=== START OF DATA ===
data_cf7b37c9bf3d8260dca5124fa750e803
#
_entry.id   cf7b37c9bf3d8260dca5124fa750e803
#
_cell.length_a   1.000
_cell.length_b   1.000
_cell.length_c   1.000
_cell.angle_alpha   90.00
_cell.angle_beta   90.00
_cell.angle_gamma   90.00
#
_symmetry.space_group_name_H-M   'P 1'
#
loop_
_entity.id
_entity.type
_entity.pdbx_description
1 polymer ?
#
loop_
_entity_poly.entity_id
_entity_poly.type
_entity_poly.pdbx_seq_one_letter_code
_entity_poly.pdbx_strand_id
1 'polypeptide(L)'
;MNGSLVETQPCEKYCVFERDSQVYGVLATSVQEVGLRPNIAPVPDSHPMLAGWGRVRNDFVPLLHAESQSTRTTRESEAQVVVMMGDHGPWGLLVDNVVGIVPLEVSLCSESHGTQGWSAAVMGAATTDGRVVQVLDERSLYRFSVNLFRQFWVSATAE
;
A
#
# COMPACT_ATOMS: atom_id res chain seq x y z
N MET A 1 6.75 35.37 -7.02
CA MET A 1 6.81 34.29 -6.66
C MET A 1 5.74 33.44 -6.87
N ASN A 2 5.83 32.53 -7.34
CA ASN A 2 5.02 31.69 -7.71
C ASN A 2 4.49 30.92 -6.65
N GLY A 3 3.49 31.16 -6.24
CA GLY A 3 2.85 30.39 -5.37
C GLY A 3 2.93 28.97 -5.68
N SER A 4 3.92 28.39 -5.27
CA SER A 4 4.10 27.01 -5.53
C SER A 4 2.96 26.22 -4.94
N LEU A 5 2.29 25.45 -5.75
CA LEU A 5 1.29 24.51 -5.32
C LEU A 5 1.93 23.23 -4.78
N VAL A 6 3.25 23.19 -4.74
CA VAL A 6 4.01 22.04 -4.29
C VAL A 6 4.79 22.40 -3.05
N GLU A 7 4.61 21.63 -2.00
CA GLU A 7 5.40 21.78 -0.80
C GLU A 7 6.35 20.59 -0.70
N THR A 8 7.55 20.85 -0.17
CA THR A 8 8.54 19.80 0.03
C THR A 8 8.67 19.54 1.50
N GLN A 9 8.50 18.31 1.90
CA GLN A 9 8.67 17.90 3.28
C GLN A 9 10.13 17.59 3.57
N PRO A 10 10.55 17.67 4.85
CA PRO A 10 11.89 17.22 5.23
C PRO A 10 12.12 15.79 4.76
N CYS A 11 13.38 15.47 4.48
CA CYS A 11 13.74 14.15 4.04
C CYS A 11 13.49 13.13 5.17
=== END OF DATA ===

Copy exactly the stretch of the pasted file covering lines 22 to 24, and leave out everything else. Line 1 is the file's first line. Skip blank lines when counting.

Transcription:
_entity_poly.type
_entity_poly.pdbx_seq_one_letter_code
_entity_poly.pdbx_strand_id